At first blush, I thought the idea of teaching videogame design at institutions of higher learning was pretty stupid. I mean, college is for studying philosophy and literature and science, right? It's not about Pong or Pac Man.
But then I started thinking about video games, what they really are, and what they will one day evolve into.
Already video games have a market niche which produces profits that rival Hollywood box office profits, and given the unexplored potential which video games are likely to fulfill as technology advances, it might be argued that the entire video game industry is still in its infancy.
When you think about video games from the reference point of the arcade games that we grew up with as kids (as simple games of point and shoot or contests of reflexes and reaction times), it's easy to dismiss the entire field as nothing more than a simple recreational diversion- a way to pass the time or take one's mind off daily stresses for awhile before moving on to more serious-minded pursuits.
But if you think of videogames as an interactive, computer driven means of both entertainment and expression ( a role which video games are likely to fill with greater and greater effectiveness as technology and programming skill increases), the need to explore the medium begins to become more clear.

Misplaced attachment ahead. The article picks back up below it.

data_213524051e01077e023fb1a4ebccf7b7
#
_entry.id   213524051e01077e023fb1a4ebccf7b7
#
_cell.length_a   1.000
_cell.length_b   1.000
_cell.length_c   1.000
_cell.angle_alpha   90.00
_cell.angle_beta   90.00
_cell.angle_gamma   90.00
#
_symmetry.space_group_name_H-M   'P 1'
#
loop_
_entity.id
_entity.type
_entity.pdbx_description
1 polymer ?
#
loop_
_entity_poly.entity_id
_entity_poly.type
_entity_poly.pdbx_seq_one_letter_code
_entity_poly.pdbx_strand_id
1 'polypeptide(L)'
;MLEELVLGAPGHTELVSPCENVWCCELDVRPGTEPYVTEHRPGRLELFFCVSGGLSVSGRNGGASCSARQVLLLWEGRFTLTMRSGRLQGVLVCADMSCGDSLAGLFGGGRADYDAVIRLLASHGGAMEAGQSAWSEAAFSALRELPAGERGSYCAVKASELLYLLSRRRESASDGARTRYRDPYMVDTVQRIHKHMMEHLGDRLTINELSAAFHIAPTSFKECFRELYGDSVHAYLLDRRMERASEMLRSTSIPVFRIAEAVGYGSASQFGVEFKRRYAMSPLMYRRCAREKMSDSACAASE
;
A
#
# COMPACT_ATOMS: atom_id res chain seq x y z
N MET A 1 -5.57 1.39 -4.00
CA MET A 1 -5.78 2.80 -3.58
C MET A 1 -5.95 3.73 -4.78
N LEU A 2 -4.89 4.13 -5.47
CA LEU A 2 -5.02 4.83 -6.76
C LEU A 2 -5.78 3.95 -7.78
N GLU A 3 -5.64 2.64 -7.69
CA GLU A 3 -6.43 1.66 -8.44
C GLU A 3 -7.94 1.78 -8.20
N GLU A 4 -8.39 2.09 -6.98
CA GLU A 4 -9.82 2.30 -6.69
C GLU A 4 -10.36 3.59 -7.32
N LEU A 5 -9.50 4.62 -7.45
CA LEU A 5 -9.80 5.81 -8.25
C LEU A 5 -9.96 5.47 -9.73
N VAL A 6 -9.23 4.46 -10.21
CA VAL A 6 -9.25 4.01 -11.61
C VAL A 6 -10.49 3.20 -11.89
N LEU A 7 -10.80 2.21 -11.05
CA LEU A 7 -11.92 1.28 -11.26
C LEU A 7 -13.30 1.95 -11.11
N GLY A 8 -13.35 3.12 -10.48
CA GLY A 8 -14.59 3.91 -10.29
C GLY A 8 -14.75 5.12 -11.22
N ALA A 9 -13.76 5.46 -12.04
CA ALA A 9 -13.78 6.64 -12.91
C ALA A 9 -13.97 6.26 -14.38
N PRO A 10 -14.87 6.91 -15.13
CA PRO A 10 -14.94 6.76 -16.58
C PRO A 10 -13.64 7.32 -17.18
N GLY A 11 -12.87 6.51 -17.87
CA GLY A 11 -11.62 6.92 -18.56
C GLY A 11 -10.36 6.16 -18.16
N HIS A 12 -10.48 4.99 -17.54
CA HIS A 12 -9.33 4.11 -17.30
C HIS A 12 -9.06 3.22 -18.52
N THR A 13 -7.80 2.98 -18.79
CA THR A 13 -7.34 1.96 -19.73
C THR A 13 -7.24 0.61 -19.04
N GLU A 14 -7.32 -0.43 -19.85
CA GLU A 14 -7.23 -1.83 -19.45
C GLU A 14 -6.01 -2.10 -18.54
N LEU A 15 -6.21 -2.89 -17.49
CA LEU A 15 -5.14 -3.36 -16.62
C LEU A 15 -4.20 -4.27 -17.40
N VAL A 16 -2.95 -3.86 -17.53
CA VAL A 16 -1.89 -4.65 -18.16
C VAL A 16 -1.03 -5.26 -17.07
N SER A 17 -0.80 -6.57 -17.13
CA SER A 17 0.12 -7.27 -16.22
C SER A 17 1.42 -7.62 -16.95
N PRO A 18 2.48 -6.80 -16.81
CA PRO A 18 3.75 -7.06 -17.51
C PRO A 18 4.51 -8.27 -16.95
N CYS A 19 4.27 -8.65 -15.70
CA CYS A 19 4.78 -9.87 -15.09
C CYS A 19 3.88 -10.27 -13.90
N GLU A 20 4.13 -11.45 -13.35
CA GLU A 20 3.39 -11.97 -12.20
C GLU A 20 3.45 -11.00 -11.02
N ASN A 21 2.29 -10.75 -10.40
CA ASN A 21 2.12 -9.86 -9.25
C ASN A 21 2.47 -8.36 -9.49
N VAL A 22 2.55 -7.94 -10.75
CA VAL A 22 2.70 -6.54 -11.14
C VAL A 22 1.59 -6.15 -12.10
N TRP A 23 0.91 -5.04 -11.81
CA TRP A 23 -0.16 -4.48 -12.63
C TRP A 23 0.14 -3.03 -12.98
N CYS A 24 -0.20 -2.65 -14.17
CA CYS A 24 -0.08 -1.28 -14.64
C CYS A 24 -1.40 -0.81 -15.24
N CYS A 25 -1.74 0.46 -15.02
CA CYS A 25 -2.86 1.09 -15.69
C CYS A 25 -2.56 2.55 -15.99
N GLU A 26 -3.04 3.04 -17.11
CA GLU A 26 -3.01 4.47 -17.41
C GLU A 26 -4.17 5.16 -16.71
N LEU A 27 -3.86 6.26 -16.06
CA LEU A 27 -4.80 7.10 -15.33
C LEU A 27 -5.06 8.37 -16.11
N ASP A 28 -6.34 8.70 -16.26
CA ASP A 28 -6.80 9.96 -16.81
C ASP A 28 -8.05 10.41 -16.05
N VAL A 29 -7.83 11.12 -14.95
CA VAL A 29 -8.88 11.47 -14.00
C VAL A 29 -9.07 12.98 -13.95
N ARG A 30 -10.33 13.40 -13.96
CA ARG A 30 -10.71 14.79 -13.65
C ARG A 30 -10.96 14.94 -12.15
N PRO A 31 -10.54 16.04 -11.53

Modern games involve orchestration, voice acting, cinematic direction, the visual arts, and even a sort of literary quality. Video games engage their audience and demand the audience's attention and participation in a way that movies or television cannot, and truly great games spur on the imagination and critical thinking skills of their participants.
Granted, video games still have a long way to go, and programmers are only beginning to explore their potential, but computer games have the capacity to engage, teach, and test us in ways that no other medium has begun to approach.
Wouldn't it be nice to learn musical theory by way of a game? Isn't it more fun to explore a beautiful (although possibly make-believe) enviroment on your own than it is to watch characters do so in a movie?
Video games provide artificial surroundings, characters, objects, and even abilities for the willing participant to use and interact with. Eventually people will learn to use "video games" to escape from reality in a way which invigorates and stimulates their minds, possibly learning new skills or reasoning abilities as a byproduct of interaction with a fictional enviroment. I'm not sure that passively viewing films or television can produce similar results.
So back to video game design as a course of study in a university setting. Maybe it's not such a bad thing. After all, film school and music school are widely accepted as normal parts of a modern university setting. I guess that I'm suggesting that video games are just as worthy a subject of study as films, although video games, at the moment, are still a relatively new medium and may take decades to hit their stride as something that the general public sees as a true art form.
That's it for now. Gotta go make some justice.